It’s difficult to overstate just how much easier Cleveland’s schedule is over the rest of the season than it has been to this point. The Cavaliers don’t have any more Western road trips, and they’ve already completed their season series with the Suns, Warriors, Grizzlies, and Jazz. Just look at their next 10 games, which are splendidly soft outside a date with the Bucks; they could rush into first place by the trade deadline.

That the Cavaliers have performed so startlingly well to date, with a 27-19 record and plus-4.9 net rating, is all the more impressive given this context. They’ve played 29 games against opponents that are .500 or better, tied for the highest number in the league.

Yet that challenge hasn’t prevented the Cavaliers from rocketing up the defensive rankings. With Jarrett Allen, Evan Mobley, and Lauri Markkanen, Cleveland is the first team since the 2009-10 Kings—with the unforgettable trio of Spencer Hawes, Jason Thompson, and Donté Greene—to make a habit of starting three players who stand 6-foot-11 or taller. In a smaller, more guard-oriented league, that approach is incredibly heterodox—and tremendously effective.

When I wrote a feature about the challenges of modern NBA defense last season, a senior front office member told me, “A lot of centers tend to rate really well defensively. … But you can’t just say, ‘Well, we want to get better defensively, let’s just throw two centers out there that are both really good defensively.’ Because then it won’t actually work in real life, and their numbers aren’t going to stay as good when they’re now out of position and guarding on the perimeter.”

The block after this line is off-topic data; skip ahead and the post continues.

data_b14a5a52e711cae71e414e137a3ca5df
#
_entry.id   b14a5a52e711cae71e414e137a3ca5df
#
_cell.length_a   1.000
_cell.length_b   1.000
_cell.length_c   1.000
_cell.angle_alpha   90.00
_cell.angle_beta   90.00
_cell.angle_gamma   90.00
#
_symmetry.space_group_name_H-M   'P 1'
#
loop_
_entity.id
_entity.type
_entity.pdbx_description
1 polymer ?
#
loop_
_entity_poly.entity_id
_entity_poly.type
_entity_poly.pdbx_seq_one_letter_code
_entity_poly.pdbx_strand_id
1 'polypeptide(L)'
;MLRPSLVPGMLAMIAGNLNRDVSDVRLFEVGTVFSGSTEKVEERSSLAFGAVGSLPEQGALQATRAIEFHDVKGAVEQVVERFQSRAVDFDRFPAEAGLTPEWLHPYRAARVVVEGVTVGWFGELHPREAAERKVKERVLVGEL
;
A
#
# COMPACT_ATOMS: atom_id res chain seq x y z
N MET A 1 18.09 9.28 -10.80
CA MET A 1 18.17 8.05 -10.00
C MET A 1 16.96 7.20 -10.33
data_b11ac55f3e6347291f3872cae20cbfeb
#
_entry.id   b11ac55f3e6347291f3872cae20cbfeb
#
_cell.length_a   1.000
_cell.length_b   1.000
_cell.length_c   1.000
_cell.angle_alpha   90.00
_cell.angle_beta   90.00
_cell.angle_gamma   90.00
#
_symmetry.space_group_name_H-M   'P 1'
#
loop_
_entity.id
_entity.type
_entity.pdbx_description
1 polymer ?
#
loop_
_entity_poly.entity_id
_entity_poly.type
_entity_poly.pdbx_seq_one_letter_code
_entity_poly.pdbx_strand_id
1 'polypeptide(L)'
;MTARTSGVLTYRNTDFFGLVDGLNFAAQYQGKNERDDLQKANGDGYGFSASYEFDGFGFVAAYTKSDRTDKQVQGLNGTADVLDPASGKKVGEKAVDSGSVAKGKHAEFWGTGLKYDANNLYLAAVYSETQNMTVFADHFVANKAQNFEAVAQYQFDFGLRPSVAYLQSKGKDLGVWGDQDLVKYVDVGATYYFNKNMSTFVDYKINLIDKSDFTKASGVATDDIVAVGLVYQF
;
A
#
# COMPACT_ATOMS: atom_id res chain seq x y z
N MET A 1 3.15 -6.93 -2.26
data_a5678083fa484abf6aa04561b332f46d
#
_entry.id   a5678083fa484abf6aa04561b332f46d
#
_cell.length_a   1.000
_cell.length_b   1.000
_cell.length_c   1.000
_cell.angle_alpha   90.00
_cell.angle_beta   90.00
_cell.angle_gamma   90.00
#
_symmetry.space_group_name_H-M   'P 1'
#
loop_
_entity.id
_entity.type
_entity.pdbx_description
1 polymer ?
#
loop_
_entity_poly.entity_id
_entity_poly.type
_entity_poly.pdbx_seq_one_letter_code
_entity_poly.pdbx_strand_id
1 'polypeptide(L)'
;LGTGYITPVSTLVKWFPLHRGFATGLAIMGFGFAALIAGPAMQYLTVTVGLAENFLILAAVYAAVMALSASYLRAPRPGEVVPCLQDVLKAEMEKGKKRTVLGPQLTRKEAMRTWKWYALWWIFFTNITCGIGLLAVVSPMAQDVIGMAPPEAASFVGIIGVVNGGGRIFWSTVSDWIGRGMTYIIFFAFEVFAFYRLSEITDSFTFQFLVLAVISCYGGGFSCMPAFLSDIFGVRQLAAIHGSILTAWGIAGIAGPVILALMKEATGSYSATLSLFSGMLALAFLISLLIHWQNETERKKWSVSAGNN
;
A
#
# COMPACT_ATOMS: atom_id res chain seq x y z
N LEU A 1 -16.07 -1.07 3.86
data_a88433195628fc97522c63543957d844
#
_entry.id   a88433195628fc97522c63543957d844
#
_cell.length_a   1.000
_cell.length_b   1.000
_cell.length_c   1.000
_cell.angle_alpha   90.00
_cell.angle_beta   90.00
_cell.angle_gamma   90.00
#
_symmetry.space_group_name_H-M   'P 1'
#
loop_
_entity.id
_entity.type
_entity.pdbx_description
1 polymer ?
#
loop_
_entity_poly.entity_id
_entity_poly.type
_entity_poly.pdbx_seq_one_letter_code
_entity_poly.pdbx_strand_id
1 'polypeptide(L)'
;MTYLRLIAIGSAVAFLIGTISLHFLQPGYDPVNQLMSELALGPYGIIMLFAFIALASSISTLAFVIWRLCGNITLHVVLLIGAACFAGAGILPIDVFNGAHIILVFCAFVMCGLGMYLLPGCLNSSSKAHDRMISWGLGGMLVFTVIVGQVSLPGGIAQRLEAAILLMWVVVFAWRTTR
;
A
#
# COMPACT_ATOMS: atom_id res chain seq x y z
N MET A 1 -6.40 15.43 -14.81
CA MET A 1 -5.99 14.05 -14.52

It’s actually working in real life in Cleveland, though. Allen and Mobley hold their own on the perimeter—the latter even serving as the point of attack in a ferocious 3-2 zone, inspired by a similar strategy with Kevin Garnett in the Mobley spot two decades ago—and rate as two of the best rim protectors in the league. Their combined powers mean that although the Cavaliers allow a high proportion of shots at the rim, they hold opponents to just 58.1 percent shooting from in close, according to Cleaning the Glass. No other team is below 61.5 percent.

Best Rim Defenders, 2021-22 (Min. 200 Attempts Defended)

Player Rim Attempts Defended Make Percentage
Player Rim Attempts Defended Make Percentage
Giannis Antetokounmpo 210 45.2%
Evan Mobley 306 48.0%
Jaren Jackson Jr. 241 48.1%
Jarrett Allen 258 48.4%
Rudy Gobert 318 51.3%

Allen’s and Mobley’s abilities also produce a trickle-down effect for the rest of the defense. “When you have your paint protected the way that we have it because of those two guys, it allows everybody to be more aggressive on the ball and on the perimeter,” coach J.B. Bickerstaff said in Chicago Wednesday. “It makes the floor look extremely crowded.”

Allen, also shooting 70 percent from the field on offense, has a stronger claim on an All-Star spot, but his towering teammate looks poised for honors of his own. Mobley doesn’t just lead the Rookie of the Year race; he has a legitimate case for an All-Defense team, with ample support from both statistics and the eye test.